Virus Investigation Should Scrutinize Chinese Wildlife Trade, Scientists Say
As scientists from the World Health Organization (WHO) head to China to investigate the origins of the worldwide COVID-19 pandemic, experts say the nation’s $76 billion wildlife trade should be thoroughly examined.
The deadly outbreak is widely believed to have originated in an outdoor fish and meat “wet market” in Wuhan, China, in December 2019. Many researchers believe the virus was passed from bats, which are considered a delicacy in China, to pangolins, a scaly anteater sold for meat and traditional Chinese medicine (TCM), before being transferred to humans.
Previous pandemics, including severe acute respiratory syndrome (SARS) and bird flu, also started in Chinese wet markets. COVID-19 has sickened nearly 13.7 million people worldwide, killed almost 600,000 and wrecked economies across the globe.
WHO scientists will work alongside Chinese counterparts and officials. Their focus should be on legal and illegal activities pertaining to China’s wildlife trade, including hunting areas, storage facilities, farms and markets, researchers say.
“All parts of the wildlife supply chain need to be investigated,” Alice Latinne, an evolutionary biologist at the Wildlife Conservation Society in Vietnam, told Nature, a scientific journal. “We need to test any wild or farmed wild animal species that could potentially be in close and frequent contact with humans in China.”
Although Chinese officials are allowing outside scientists into the country to study the pandemic’s origins, the government has been requiring scientists to get approval before publishing COVID-19 research findings. That allows China to control the narrative of how the outbreak began, critics say.
This filtering of information worries researchers outside the country who believe it could delay publication of important studies to help contain the virus. The government’s control of information stokes fears that it is meddling in the scientific review process.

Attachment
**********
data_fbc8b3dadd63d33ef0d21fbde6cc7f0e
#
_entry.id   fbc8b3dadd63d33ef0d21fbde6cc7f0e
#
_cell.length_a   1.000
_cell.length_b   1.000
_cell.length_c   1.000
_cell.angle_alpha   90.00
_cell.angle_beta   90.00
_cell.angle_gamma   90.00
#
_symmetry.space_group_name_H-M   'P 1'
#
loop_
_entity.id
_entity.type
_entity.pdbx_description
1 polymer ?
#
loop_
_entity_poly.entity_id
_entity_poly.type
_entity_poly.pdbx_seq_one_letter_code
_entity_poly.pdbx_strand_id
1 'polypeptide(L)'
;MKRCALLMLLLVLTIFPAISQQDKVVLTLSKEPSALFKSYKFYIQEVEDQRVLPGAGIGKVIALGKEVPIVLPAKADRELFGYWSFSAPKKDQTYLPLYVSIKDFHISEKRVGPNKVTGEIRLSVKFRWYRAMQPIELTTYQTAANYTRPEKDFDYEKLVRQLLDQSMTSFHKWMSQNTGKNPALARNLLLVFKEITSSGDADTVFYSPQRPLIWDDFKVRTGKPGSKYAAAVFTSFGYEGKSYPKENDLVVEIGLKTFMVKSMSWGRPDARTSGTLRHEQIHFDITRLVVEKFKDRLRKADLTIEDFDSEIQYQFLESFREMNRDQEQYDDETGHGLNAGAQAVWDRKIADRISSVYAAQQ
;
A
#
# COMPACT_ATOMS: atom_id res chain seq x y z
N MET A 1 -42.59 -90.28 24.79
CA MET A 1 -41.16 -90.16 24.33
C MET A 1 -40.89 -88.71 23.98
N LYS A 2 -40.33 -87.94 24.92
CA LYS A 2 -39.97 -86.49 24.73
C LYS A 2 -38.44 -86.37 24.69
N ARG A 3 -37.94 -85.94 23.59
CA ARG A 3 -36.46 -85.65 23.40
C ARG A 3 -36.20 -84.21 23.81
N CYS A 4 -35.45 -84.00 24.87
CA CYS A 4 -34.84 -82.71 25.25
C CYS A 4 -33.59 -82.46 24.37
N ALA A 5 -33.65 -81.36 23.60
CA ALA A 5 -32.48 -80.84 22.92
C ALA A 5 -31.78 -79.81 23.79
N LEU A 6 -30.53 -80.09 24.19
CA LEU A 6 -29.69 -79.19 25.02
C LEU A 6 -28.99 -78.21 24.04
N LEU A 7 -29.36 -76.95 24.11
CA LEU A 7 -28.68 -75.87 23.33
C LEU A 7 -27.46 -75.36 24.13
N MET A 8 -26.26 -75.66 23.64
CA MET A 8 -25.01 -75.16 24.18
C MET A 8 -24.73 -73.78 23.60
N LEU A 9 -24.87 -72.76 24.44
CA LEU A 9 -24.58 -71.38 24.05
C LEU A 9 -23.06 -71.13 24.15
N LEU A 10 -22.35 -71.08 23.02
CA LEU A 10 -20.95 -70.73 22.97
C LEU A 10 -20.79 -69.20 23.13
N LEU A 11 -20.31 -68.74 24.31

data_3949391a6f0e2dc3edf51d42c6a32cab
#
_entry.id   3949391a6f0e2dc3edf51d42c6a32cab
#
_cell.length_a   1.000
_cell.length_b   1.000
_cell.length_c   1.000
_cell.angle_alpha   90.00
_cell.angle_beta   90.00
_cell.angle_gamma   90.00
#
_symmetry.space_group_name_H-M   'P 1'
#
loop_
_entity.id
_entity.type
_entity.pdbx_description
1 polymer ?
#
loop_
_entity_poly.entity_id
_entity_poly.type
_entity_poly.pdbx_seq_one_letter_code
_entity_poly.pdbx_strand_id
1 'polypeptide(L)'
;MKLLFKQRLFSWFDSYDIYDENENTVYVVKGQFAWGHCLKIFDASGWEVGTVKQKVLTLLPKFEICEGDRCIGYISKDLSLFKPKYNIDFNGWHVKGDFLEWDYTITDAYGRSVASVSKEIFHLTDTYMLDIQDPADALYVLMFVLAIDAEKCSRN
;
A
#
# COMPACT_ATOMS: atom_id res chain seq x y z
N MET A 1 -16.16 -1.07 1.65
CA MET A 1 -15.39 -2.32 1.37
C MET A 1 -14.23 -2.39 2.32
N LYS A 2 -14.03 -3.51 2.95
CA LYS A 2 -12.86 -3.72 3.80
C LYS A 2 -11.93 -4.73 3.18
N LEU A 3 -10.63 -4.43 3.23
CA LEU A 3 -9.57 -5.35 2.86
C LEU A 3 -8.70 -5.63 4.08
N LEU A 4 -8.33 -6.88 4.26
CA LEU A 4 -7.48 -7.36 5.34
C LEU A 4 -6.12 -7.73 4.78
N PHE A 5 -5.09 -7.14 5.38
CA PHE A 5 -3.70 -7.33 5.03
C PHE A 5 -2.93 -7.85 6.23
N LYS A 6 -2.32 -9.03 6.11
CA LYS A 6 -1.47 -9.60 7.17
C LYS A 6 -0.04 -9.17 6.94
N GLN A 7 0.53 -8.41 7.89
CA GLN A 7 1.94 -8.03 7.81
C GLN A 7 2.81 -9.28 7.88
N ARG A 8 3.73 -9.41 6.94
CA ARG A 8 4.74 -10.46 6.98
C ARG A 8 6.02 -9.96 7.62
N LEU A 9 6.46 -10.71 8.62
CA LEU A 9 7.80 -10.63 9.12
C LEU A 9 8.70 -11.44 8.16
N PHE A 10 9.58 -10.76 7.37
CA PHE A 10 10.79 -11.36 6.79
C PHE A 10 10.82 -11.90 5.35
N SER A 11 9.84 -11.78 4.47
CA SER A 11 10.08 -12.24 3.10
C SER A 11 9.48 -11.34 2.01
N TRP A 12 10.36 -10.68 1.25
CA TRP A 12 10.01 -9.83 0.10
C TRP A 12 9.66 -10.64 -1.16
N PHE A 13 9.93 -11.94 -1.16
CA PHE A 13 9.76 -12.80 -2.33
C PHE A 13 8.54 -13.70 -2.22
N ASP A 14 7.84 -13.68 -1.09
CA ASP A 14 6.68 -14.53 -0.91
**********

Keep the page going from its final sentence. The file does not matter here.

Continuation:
“Researchers and research institutions should be free to share knowledge without oversight in general, provided it has been conducted according to our current ethical conventions and standards,” Ashley St. John, a virologist at the Duke-NUS Medical School in Singapore, told Nature. “Where there is a review or vetting process in place, it should be only scientific in nature.”
The Chinese government suspended the sale and consumption of wildlife after the virus began to spread, but it’s unclear whether the ban will be permanent. Some doubt that such a ban, which would affect the livelihoods of nearly 15 million people, can even be enforced.
Wang Haozhu, a porcupine trader living outside Guangzhou, told the news agency Deutsche Welle that authorities would struggle to control the wildlife trade on local levels.
“I am not afraid of the government forbidding me to sell” porcupines for consumption, Haozhu said.
In June, China granted its highest level of protection to pangolins, whose scales are used in TCM. Other animals slaughtered — and often illegally poached and sold — for ingredients in TCM include lions, tigers, rhinos, musk deer, black bears, elephants, snakes, flying squirrels, toads, geckos, centipedes and scorpions.
Although practitioners rely heavily on ancient methods, many of which have been widely debunked by scientists, TCM is a big-money industry. Before the pandemic, it was expected to grow from $44 billion in 2010 to more than $109 billion by 2025, according to a study published in Medicine in Drug Discovery, a peer-reviewed medical journal.
Not only is TCM ineffective against diseases, conservationists say capturing and breeding wild animals — for any purpose — damages native populations and ecosystems and brings humans into contact with animals that have viruses that can be passed to people.
“For TCM, there is no good evidence and therefore its use is not just unjustified, but dangerous,” Edzard Ernst, a retired researcher of complementary medicines, told Nature.